It breaks my heart that my 6 year old son knows so much about death. Tonight he was playing innocently with his Legos asking questions about “Baby Carl” (his nickname for his new sibling). I would expect normal questions about birth and where babies come from. It may not be “normal” for children to ask about babies and death, but his questions did not surprise me.
The other night we were driving home from dance class and Hudson asked me how Baby will come out of Mommy’s belly. I admit that I wasn’t prepared for him to ask such a question (as I’m sure all parents feel when it inevitably comes up). I took a deep breath and answered him the only way I know how. Honestly!
What I find surprising is that the abnormal questions my son asks that are related to the trauma our family has endured are the ones I find easiest to answer. Discussions about grief and death are now second nature. And as always, when these questions are asked, I answer my 6 year old with pure and wholehearted honesty.
A child should not fear what may happen if his sibling dies before he/she is born… But mine does. He should not worry about what will happen if Mommy dies before the Baby is born, and what would happen to Baby if Mommy’s heart stopped beating. I reassure him that everything will be alright and these things won’t happen. Yet, as experience has taught me, bad things DO happen and CAN happen at any time.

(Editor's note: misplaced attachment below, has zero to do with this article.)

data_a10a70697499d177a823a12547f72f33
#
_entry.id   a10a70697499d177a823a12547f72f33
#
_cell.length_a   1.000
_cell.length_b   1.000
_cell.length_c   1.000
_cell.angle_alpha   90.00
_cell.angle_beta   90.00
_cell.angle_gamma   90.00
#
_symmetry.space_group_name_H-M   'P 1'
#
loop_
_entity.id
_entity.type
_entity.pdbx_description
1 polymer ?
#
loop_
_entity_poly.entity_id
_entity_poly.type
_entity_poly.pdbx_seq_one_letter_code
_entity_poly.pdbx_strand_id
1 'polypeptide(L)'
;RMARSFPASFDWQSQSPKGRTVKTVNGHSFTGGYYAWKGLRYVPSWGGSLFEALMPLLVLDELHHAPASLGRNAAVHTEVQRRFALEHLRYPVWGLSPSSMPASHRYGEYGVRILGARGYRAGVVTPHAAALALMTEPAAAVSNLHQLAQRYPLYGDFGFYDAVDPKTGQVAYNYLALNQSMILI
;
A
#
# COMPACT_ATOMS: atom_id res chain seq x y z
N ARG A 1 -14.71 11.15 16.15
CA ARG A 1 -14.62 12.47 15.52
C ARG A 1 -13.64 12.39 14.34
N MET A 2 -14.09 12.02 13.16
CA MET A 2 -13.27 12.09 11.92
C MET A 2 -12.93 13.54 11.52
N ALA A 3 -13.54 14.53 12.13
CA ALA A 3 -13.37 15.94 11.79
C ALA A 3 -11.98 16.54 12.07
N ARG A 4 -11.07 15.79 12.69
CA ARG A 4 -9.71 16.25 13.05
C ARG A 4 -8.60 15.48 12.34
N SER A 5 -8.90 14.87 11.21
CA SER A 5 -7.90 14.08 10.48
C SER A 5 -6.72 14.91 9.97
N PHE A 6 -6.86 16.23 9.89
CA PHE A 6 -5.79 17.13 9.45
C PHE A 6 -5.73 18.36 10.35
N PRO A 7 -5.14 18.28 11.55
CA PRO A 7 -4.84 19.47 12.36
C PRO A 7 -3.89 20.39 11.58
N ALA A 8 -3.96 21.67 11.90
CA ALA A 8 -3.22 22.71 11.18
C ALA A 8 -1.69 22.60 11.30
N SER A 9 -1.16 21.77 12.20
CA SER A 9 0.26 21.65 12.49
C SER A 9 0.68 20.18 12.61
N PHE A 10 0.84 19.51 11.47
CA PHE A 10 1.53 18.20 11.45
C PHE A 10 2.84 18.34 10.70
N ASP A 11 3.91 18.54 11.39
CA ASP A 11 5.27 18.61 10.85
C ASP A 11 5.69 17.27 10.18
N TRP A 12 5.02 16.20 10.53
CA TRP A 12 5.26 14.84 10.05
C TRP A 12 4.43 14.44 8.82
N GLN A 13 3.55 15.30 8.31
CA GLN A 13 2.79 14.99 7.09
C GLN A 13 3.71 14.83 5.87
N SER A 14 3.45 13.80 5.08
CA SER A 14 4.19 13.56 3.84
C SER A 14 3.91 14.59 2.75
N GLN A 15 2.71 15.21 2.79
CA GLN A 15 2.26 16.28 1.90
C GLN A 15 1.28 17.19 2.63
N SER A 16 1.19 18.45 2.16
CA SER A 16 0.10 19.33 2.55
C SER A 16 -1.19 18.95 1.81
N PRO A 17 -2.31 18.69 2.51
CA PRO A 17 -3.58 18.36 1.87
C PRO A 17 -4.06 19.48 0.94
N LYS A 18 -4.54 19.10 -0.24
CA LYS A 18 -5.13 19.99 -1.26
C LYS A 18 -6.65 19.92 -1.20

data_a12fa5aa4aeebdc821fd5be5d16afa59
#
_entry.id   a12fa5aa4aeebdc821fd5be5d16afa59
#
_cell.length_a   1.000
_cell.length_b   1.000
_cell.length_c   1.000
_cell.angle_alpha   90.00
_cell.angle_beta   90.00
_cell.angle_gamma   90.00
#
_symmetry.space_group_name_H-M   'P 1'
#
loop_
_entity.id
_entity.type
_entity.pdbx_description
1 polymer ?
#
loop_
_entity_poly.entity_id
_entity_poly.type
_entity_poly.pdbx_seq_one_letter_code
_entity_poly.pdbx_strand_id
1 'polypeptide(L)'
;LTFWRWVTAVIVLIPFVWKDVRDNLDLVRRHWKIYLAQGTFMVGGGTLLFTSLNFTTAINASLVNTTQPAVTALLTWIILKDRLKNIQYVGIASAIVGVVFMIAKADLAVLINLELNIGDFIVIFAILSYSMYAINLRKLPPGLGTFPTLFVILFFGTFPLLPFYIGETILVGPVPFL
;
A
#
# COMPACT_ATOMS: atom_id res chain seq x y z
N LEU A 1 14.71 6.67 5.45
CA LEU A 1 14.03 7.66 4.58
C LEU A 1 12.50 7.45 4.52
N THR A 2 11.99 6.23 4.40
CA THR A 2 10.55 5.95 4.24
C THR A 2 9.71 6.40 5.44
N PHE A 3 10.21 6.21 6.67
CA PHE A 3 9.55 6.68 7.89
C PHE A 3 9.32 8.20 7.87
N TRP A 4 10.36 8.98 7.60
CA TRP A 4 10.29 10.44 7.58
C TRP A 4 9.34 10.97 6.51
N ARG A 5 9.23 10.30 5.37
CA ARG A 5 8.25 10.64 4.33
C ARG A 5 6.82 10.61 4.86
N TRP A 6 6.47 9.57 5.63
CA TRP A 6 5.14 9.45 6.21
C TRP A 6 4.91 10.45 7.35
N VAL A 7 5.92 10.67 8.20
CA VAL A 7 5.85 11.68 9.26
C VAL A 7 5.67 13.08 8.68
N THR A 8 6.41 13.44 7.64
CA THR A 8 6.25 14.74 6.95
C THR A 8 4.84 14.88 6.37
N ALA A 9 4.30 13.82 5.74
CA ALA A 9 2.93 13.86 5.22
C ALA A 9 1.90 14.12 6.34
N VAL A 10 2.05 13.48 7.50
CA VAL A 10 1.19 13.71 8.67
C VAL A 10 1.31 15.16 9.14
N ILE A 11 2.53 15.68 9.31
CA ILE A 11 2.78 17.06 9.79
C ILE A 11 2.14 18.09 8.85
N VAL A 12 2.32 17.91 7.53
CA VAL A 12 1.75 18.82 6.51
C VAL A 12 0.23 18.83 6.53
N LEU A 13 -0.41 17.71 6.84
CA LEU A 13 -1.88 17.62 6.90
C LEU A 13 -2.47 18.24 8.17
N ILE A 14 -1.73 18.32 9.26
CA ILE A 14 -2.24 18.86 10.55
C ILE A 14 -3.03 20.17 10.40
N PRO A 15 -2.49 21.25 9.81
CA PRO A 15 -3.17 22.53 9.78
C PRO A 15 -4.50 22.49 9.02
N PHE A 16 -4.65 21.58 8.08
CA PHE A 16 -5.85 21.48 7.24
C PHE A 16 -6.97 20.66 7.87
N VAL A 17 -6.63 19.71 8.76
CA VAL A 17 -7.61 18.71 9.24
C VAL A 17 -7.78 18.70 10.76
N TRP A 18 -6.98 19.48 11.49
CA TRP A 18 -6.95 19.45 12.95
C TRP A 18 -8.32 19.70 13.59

I consciously choose to be open with my son about death because I know that by helping him understand, I am helping him cope. Unanswered questions often leads to fear. By answering his questions, I am helping him feel safe. By answering honestly, I am establishing trust. Thankfully it’s rare that a child sees his sibling die. But mine did. And I am coping with it the only way I know how.
Some people have warned our family to be careful what we expose the children to, that what they see or hear may traumatize them. Others have told me not to cry in front of my son. But what I have learned is that there is nothing more healing than LOVE and honesty. Yes, there are things you should protect your child from, but it’s necessary to be open to the healing powers of LOVE. We allowed the children to say goodbye to Bella, and seeing her didn’t cause harm because they were prepared for what they would see. Crying in front of my son teaches him that it’s okay to be sad. Communicate with your children and build that trust. Because a bit of LOVE and honesty go a long way.